February 10 Ocmulgee National Monument in Macon, Georgia was unknown to me until a birding trip I made there with an old friend recently. It has everything: diverse habitats, interesting cultural history, and good birding. There's now a move to make it a National Park, something the local community strongly supports because it would boost the local economy. Read more here.
February 3 The Saginaw Bay RCPP effort of the Nature Conservancy is an innovative effort to use science and work with farmers, crop advisers, and others to reduce polluted runoff. Read more and watch a video here.
January 27 Lake Erie Watersnake is a conservation success story because one person learned a lot of natural history (i.e. science) and then became inspired to take action. Read more here.
January 20 Theodore Roosevelt is a conservation success story from history. Teddy was raised as a birdwatcher and naturalist, was redeemed from depression by a stint on a ranch in North Dakota (now a national park that bears his name), and, as President, passed the law to establish National Monuments, set aside national bird sanctuaries and created the US Forest Service. Read some his still timely thoughts about conservation here.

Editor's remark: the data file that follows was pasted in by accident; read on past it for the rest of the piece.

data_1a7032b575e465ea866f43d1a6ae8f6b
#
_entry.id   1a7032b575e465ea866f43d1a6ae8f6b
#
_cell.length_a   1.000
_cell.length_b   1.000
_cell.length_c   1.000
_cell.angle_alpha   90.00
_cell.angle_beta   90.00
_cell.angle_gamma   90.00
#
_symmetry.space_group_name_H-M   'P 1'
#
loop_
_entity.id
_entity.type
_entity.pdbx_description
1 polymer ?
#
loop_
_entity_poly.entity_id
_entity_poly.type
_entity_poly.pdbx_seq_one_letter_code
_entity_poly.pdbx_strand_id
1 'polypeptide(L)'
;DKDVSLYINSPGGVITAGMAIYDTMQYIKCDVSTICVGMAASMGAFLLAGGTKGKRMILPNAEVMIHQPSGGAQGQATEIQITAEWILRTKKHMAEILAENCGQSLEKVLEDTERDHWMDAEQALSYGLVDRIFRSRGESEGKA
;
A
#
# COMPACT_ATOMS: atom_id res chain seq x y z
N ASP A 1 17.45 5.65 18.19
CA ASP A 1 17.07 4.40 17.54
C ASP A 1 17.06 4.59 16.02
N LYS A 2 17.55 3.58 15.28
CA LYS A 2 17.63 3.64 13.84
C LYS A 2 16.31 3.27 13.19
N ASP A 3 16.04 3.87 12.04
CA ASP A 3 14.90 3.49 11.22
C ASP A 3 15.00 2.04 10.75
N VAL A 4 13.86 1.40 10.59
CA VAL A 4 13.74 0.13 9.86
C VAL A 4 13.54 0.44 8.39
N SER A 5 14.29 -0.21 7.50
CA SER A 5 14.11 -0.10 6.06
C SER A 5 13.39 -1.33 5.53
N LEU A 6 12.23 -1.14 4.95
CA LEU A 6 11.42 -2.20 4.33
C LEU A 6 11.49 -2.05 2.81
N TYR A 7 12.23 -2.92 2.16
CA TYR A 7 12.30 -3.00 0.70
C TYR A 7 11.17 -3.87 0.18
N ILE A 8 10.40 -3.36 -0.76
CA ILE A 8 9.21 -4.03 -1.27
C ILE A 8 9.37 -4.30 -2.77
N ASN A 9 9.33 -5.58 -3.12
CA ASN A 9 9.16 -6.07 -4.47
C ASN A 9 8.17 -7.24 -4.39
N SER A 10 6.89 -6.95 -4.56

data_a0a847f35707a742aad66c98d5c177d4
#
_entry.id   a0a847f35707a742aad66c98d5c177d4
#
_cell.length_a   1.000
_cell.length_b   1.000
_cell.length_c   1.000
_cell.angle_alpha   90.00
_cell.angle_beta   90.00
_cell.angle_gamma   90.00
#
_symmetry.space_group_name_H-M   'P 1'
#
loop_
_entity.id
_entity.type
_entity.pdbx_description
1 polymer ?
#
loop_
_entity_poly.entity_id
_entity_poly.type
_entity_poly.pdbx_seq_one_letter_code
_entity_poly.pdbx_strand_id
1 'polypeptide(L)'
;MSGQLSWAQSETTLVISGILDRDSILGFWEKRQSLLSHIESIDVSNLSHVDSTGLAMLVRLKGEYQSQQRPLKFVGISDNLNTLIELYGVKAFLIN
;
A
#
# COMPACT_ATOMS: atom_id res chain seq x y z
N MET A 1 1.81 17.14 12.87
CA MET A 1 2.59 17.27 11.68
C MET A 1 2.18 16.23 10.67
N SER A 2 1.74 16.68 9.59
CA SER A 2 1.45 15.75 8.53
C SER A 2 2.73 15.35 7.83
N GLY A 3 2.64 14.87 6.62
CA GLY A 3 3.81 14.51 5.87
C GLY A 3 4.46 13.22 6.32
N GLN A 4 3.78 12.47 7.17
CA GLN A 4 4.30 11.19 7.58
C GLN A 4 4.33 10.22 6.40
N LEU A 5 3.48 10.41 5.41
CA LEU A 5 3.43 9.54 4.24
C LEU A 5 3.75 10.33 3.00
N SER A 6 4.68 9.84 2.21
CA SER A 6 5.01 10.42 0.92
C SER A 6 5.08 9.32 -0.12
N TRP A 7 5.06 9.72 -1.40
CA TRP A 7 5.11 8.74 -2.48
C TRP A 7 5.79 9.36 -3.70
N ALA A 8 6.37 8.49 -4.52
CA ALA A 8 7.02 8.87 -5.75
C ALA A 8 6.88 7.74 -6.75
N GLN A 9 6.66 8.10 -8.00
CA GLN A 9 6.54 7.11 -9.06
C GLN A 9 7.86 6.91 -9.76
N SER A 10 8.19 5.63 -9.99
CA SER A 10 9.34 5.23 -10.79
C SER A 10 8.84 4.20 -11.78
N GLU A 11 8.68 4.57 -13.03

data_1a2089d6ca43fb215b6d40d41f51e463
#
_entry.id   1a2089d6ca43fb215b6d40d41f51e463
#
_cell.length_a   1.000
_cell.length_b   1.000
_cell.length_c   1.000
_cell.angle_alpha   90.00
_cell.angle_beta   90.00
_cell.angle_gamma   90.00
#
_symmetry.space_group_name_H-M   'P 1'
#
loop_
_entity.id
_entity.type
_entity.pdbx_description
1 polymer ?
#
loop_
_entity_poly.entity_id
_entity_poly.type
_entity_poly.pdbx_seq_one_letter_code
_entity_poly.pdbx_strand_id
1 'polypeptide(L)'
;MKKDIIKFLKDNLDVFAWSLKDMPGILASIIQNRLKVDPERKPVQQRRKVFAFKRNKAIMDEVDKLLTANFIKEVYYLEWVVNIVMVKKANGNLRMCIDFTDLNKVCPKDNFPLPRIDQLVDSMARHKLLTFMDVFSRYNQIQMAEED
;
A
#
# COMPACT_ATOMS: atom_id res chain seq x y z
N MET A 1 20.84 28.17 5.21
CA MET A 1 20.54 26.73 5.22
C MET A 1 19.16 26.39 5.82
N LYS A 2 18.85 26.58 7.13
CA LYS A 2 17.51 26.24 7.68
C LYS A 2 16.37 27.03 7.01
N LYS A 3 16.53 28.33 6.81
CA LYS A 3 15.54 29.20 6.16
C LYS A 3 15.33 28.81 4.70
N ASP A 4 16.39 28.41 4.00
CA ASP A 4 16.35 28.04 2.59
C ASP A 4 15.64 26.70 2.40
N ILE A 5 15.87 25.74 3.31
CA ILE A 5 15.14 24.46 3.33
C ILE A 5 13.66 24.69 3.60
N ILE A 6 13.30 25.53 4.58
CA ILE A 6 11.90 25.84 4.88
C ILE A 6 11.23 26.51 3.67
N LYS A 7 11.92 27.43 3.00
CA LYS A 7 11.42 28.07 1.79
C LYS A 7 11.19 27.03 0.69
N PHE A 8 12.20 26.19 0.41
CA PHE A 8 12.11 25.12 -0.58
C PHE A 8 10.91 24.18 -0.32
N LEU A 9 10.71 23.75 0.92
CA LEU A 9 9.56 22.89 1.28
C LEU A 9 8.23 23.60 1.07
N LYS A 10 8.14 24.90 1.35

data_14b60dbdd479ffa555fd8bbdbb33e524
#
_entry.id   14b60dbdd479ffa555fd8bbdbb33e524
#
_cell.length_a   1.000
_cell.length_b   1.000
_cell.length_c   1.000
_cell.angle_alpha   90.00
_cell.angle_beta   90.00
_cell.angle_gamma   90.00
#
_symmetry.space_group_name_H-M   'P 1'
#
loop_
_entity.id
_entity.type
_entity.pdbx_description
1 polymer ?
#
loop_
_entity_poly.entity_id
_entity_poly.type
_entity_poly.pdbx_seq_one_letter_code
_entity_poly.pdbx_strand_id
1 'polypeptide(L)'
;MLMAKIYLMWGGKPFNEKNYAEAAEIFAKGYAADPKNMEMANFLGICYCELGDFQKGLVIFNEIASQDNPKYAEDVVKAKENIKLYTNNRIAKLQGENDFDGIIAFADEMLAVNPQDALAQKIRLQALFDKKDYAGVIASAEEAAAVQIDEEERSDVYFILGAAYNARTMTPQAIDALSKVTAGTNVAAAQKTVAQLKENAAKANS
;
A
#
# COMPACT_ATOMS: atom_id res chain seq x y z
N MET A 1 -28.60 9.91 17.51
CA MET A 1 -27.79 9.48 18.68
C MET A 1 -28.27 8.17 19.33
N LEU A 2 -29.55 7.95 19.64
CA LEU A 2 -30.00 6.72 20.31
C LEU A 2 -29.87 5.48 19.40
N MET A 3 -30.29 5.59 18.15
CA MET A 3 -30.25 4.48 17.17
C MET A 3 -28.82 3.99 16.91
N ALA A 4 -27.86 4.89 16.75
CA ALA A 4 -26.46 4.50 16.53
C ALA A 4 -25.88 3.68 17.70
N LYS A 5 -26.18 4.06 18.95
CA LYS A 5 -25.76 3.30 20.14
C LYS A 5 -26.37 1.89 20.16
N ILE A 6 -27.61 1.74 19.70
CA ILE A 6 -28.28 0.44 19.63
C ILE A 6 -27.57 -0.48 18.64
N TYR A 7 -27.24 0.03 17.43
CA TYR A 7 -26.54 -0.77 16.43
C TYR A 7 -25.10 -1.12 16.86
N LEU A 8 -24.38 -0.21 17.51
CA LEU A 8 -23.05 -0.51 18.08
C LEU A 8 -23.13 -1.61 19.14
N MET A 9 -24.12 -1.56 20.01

January 13 Lake Ontario, the last (or first) of the Great Lakes is the site of a conservation success. A new management plan based on natural systems will restore 64,000 acres of wetlands and improve the health of the lake. This, like many conservation efforts, requires good science and a solid governmental agency to balance both environmental and economic needs. Read more here.
January 6 You can be a conservation success story. Don't despair, take action, says Jon Foley, the smart engaging director of the California Academy of Sciences. He offers easy, straightforward device on what you can do to meet global challenges. Read more, and see some nice photos, here.
December 30 The Endangered Species Act was signed into law this week 10 years ago. Here are 10 conservation success stories of animals saved by this federal legislation.
December 23 President Obama carried through on the bi-partisan tradition of all the Presidents back to Teddy Roosevelt. All of them, Republican and Democrat have established national parks and national monuments. Read more and watch a video here that recaps President Obama's legacy.
December 16 Sparks of Hope, 2016 There were many conservation success stories last year. Read here about 12 signs of progress as reported by The Nature Conservancy.